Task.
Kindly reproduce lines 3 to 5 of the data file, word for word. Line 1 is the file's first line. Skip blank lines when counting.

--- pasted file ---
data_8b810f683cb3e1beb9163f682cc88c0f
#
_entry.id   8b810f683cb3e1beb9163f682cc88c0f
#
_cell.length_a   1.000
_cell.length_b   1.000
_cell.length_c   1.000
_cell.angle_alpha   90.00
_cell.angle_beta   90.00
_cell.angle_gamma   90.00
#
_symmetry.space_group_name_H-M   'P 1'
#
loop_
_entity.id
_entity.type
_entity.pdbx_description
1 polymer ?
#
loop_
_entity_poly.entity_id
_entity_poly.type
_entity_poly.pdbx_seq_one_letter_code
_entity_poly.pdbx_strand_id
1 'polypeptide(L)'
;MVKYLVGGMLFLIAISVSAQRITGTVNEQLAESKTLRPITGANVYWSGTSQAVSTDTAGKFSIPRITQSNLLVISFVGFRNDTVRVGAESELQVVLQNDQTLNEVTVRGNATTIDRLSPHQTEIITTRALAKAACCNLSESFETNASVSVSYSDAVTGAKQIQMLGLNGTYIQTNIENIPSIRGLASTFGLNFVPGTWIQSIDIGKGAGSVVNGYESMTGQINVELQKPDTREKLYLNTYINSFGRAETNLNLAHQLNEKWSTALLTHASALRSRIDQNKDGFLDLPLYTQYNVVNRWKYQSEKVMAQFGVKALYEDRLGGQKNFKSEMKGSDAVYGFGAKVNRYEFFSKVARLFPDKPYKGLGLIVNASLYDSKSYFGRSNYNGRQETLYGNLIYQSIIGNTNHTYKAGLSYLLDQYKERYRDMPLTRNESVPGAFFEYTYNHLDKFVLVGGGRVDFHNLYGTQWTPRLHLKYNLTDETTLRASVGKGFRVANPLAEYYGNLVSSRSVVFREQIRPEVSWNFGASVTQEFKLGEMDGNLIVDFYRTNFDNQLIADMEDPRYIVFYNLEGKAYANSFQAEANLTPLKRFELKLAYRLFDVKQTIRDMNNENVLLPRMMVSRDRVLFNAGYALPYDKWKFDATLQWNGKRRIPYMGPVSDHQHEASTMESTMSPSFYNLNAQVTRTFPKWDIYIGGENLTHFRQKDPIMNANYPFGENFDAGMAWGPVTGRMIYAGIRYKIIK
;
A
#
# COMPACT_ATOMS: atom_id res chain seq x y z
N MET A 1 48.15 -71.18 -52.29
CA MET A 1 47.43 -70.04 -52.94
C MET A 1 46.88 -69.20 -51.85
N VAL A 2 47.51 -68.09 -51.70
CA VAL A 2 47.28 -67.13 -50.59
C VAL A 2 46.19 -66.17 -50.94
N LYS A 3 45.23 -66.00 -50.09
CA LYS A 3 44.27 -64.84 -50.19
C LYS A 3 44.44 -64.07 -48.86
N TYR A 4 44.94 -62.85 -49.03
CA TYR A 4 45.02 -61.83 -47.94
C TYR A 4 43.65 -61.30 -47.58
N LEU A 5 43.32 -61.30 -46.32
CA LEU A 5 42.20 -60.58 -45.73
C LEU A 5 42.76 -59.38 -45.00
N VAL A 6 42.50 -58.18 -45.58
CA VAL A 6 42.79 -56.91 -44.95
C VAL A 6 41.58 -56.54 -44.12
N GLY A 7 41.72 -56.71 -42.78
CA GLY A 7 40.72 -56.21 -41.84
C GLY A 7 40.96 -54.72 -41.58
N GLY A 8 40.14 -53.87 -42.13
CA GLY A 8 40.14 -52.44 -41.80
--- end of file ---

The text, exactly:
_entry.id   8b810f683cb3e1beb9163f682cc88c0f
#
_cell.length_a   1.000